SCIRP Mobile Website
Paper Submission

Why Us? >>

  • - Open Access
  • - Peer-reviewed
  • - Rapid publication
  • - Lifetime hosting
  • - Free indexing service
  • - Free promotion service
  • - More citations
  • - Search engine friendly

Free SCIRP Newsletters>>

Add your e-mail address to receive free newsletters from SCIRP.


Article citations


Harbige, L.S. (1998) Dietary n-6 and n-3 Fatty Acids in Immunity and Autoimmune Disease. Proceedings of the Nutrition Society, 57, 555-562.

has been cited by the following article:

  • TITLE: In Vitro Effects of Oil’s Fatty Acids on T-Cell Function of Obese Men

    AUTHORS: Asmaa Meraou, Hafida Merzouk, Amel Saidi, Amel Medjdoub, Sid Ahmed Merzouk, Mohamed Bénali, Slimane Belbraouet

    KEYWORDS: Obesity, Lymphocytes, Olive Oil, Linseed Oil, Nigel Oil, Sunflower Oil, Cytokines, Oxidant/Antioxidant Status

    JOURNAL NAME: Food and Nutrition Sciences, Vol.8 No.2, February 27, 2017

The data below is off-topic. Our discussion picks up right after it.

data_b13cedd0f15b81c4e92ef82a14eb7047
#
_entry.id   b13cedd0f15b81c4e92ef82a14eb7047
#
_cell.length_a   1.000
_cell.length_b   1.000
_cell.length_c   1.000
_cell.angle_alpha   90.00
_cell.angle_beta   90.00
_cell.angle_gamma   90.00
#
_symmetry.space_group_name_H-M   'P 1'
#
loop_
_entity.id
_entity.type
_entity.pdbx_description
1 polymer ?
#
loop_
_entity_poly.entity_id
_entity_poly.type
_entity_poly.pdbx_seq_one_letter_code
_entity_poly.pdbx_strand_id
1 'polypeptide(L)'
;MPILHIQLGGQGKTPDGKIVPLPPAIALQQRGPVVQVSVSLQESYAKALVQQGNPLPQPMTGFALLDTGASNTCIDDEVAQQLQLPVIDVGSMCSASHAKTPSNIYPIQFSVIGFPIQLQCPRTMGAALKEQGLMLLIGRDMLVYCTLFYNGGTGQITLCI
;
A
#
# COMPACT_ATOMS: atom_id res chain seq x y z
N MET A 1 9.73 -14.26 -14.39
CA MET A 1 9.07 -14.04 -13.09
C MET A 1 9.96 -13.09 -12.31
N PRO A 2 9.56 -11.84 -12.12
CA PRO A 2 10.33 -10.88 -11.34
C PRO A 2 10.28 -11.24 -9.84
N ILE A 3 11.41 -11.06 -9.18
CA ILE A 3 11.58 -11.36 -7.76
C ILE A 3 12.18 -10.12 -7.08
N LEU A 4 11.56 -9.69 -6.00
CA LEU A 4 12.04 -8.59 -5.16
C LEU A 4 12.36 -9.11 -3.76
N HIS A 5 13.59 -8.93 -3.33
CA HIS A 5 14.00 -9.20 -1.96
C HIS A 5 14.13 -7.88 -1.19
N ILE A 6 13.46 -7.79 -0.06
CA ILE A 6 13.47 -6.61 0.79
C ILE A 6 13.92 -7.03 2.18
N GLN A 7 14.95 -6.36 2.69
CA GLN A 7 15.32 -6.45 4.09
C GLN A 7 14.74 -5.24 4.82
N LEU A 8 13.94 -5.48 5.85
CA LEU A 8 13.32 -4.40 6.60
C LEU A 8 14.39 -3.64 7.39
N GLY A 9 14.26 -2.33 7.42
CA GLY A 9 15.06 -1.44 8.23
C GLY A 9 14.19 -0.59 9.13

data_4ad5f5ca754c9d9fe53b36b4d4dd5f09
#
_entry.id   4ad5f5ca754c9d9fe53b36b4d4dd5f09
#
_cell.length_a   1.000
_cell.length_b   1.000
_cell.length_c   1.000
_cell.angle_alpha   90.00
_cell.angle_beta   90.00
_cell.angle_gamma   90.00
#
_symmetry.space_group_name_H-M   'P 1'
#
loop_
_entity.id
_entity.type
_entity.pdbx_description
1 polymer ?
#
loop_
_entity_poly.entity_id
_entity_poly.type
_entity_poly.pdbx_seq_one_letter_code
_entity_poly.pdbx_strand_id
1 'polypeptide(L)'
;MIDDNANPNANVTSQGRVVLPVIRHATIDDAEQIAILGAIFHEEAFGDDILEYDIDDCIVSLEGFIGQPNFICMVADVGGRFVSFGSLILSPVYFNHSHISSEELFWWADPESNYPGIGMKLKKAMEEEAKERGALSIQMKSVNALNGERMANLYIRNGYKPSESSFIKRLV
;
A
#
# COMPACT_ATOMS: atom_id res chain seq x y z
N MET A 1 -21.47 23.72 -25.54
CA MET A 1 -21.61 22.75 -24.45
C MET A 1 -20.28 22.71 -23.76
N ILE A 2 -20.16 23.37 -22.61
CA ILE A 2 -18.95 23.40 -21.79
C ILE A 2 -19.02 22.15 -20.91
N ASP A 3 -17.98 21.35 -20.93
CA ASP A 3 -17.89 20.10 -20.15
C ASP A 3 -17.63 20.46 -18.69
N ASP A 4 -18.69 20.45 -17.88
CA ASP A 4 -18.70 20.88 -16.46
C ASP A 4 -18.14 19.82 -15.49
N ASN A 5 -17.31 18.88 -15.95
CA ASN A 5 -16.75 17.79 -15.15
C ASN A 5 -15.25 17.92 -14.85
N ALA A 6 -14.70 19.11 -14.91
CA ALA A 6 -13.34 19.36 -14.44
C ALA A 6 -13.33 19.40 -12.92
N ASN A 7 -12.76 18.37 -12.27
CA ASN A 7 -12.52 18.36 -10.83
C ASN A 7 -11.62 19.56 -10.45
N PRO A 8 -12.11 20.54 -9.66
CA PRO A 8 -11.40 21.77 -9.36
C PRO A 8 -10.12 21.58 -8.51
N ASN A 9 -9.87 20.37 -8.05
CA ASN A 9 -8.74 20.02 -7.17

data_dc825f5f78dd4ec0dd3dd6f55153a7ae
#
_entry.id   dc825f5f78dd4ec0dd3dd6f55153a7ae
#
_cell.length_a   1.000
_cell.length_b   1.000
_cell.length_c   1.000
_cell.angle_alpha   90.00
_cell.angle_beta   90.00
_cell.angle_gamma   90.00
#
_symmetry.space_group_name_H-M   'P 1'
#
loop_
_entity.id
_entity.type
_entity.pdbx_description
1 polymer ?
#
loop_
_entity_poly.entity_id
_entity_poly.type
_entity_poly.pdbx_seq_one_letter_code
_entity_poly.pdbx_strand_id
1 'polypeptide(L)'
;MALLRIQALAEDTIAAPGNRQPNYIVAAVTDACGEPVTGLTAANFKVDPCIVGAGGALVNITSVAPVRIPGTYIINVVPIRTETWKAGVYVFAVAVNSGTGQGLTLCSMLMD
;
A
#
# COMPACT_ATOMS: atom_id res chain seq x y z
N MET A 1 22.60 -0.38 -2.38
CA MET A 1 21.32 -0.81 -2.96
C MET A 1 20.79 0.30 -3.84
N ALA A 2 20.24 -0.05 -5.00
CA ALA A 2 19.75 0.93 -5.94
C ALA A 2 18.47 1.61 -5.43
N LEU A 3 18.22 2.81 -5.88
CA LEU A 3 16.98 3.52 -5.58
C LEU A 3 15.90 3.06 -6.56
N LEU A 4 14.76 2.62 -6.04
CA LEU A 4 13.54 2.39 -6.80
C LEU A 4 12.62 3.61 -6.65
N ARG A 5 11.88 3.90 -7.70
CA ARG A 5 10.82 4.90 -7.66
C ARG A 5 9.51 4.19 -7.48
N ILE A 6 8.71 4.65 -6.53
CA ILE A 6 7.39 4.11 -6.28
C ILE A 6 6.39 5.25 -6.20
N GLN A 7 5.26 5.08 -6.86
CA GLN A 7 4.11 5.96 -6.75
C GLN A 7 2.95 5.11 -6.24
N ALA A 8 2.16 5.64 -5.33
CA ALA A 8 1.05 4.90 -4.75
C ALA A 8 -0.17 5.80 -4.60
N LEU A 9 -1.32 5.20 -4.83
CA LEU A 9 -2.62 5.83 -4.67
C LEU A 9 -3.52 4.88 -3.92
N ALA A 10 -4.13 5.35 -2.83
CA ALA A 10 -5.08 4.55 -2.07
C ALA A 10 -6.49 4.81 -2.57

ABSTRACT: Background: Dietary fatty acids have important homeostatic functions in regulating the immune response and may exert beneficial effects on immune alterations during obesity. Objective: To assess the in vitro effects of oil fatty acids, different oils (olive, linseed, Nigel, sunflower) were tested on T-lymphocyte proliferation, Th1- and Th2-type cytokine production, and intracellular oxidant/antioxidant status in obese patients. Methods: Peripheral blood lymphocytes were isolated using Histopaque and were in vitro cultured and stimulated by Con A in the presence or absence of the oils. Cell proliferation, interleukin-2, interleukin-4 and interferon-γ (INFγ) secretions and intracellular oxidative status (glutathione (GSH), malondialdehyde (MDA), carbonyl protein levels, catalase activity and micronuclei frequency) were investigated. Results: Abnormalities in lymphocyte function and intracellular oxidative stress were observed in obesity. Linseed oil induced a reduction in T-lymphocyte proliferation and IL-2 production while Nigel oil increased them in both obese and control groups. In addition, Nigel oil enhanced IFNγ and IL-4 secretion. Olive and sunflower oils had no effect on lymphocyte proliferation and cytokine secretion in both groups. Linseed and Nigel oils induced an increase in T cell GSH concentrations and catalase activity with a concomitant decrease in MDA, carbonyl protein contents and micronuclei frequency especially in obese patients. Conclusion: Linseed and Nigel oils had beneficial effects on lymphocyte proliferation, cytokines secretions and redox status, while olive and sunflower oils had no effects on immune cell function in obesity.